Hello Bangalore Traffic

..or should I say, Bangalore madness.

I grew up in Bangalore; life in the 80 and 90s was as pleasant as the salubrious weather, the teenage problems notwithstanding. I admit that I was a daredevil rider when I started riding/driving, mainly focussing my skills on the two-wheeled seats of death and destruction. Those days, my speed riding was confined to a stretch of road near my house known as the “Suranjan Das road” or “test road”. I don’t know the provenance of “test road” but I took it to mean, a “Bike testing road”. The road was usually devoid of traffic in the afternoon, of both the mechanical and human variety, and that time slot is when I made it my personal Utah salt flat. The approach that a novice bike rider takes stems from the sense of invulnerability that envelops him, and the need to push-the-boundaries thing {akin to what kids do to test their parents, but I was testing the traffic gods}. I touched the boundary. More than once. The first time, the adrenalin rush and the crash made me feel sick to my stomach, when I had to decelerate from 60 km/h (37 mph) to zero in a few seconds to avoid hitting a dog {i think, it may even have been a large squirrel). Eventually, i got inured to the shaking and the dry heaving and continued on my mad max ways. I did not get into any accidents, though there were more than a few lucky escapes {for the animals, that is}. Ironically, when my first (and only) bike accident happened, I was going at a sedate 20 kmph (12 mph). I found out what a massive adrenalin rush, and subsequent crash, does to my mental and physical self [and to the skin of my knees when I was dragged under my slow moving vehicle for about 10 yards; i still bear the scars]. Once that happened, i became the very epitome of a safe driver {I have blurred out the outlier instances when safety was not the norm; i assure you that those instances were exceptional indeed 🙂 }.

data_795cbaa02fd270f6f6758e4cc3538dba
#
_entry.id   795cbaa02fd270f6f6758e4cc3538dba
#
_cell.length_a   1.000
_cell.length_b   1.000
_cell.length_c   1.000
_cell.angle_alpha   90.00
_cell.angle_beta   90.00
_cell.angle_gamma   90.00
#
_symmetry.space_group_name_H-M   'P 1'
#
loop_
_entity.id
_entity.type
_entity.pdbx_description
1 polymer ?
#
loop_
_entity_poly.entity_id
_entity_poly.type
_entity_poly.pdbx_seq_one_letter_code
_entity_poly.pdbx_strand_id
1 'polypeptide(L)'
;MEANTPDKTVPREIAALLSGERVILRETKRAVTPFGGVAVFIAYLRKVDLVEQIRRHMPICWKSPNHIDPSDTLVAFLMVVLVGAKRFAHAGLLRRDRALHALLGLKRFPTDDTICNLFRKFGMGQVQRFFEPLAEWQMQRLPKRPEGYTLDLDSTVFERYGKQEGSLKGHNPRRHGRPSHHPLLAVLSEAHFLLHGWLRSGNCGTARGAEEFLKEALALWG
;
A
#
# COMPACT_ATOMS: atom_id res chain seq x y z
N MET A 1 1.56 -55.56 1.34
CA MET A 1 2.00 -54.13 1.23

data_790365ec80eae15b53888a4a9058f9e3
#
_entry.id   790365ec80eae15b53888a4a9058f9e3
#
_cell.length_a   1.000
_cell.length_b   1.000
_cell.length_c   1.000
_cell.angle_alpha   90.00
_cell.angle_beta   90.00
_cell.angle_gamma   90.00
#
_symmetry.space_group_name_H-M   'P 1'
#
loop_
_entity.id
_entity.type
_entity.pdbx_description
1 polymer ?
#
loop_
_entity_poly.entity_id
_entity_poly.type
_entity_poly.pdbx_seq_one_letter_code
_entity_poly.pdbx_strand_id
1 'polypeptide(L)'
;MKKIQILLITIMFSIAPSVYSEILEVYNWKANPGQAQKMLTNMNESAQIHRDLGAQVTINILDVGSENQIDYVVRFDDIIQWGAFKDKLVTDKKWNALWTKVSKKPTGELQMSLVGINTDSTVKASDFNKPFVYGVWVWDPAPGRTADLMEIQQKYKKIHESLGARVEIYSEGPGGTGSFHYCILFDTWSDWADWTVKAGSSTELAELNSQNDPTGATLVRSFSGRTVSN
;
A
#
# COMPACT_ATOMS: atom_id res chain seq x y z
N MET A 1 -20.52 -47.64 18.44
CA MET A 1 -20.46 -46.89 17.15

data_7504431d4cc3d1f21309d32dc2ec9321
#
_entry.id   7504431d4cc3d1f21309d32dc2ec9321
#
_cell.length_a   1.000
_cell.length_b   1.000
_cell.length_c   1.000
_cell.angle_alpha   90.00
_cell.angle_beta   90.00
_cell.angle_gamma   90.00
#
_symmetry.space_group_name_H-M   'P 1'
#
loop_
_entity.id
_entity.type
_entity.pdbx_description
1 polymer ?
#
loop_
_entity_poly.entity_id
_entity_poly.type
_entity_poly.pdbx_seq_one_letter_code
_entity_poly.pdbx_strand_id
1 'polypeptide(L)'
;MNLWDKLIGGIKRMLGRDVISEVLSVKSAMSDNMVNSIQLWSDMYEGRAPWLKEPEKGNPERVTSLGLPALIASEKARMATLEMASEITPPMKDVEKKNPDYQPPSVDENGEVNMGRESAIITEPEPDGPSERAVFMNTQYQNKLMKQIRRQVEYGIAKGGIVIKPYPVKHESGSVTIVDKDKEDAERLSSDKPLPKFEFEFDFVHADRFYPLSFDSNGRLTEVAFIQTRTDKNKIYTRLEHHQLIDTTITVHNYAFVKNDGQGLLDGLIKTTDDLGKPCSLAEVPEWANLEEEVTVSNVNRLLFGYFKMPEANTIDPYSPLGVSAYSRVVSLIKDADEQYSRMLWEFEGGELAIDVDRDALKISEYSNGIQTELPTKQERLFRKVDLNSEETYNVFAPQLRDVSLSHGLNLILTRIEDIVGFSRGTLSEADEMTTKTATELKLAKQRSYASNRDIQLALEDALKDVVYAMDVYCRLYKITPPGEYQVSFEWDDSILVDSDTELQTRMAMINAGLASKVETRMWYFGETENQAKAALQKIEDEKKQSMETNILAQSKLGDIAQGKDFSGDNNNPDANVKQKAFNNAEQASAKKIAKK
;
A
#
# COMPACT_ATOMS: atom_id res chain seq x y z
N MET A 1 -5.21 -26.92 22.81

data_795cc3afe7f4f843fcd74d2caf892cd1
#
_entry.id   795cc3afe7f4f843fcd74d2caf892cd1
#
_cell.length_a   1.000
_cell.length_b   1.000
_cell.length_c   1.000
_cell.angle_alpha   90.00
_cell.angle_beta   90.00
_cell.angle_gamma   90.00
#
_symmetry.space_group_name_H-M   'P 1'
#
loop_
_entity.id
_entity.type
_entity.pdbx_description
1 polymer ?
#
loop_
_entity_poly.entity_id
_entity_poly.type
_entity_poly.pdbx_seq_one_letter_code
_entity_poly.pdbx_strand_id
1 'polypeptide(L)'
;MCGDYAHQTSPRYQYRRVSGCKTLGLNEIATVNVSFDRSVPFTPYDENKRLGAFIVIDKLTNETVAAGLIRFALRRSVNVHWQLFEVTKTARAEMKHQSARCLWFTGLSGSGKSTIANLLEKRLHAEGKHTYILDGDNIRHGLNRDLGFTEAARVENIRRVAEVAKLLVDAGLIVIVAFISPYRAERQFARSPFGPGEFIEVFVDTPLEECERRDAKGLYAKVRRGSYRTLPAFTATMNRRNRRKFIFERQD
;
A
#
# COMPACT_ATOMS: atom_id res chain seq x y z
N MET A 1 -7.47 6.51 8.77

In the past 3 weeks I have been out on a motor vehicle about 10 times, that is when I’m behind the wheel. As an indication of how safe I feel on these roads, I have to tell you that on day 1 of my return, I vowed to never honk at another vehicle or pedestrian unless there was a risk to life, either for me or for them. the result: In the 10 instances I have been out I have gone honk-happy exactly three times. The first time, it was on a highway when I was coming back from Thanjavur {see previous post}, when a truck swerved into my lane when we were both at speeds of 100 kmph. I honked and braked, and my brother, who was sleeping during his break from driving, fell out of the seat. Similar situation on a bangalore road, this time it was a smaller van and the speeds were ~70 kmph. The third time, I was going at a below-the-speed-limit 40 kmph and a family of people surged across the highway; honking had no effect, they blithely ignored my now-suddenly-stopped-from-40-to-0kmph car as they went about their still-alive lives. I have shown remarkable self-restraint in not creating a noise machine in response to how aggravating I find the disregard for the rules of the road in everyday motorists and pedestrians. And this is not some newfound decrease in sensitivity after spending 9 years on the US roads. There is some of that, but remember my daredevil past. The Motto of every vehicle on the road is this: See a Gap, Fill it. Every time a space is created between two vehicles, a surge of traffic heads to the gap to fill the hole. No matter that you are two lanes away, the immediate imperative is to point the nose of your vehicle towards the new space and move towards it. “oh wait, another space”. lets change direction again! My cousin expects that my over-reaction will get muted as time goes by, and I don’t see why that cannot happen; but I do not want to numb myself to the reckless disregard for the laws of orderly road traffic that passes off as the norm. And road rage is not the answer. 🙂 What wil I do? Time will tell; watch this space.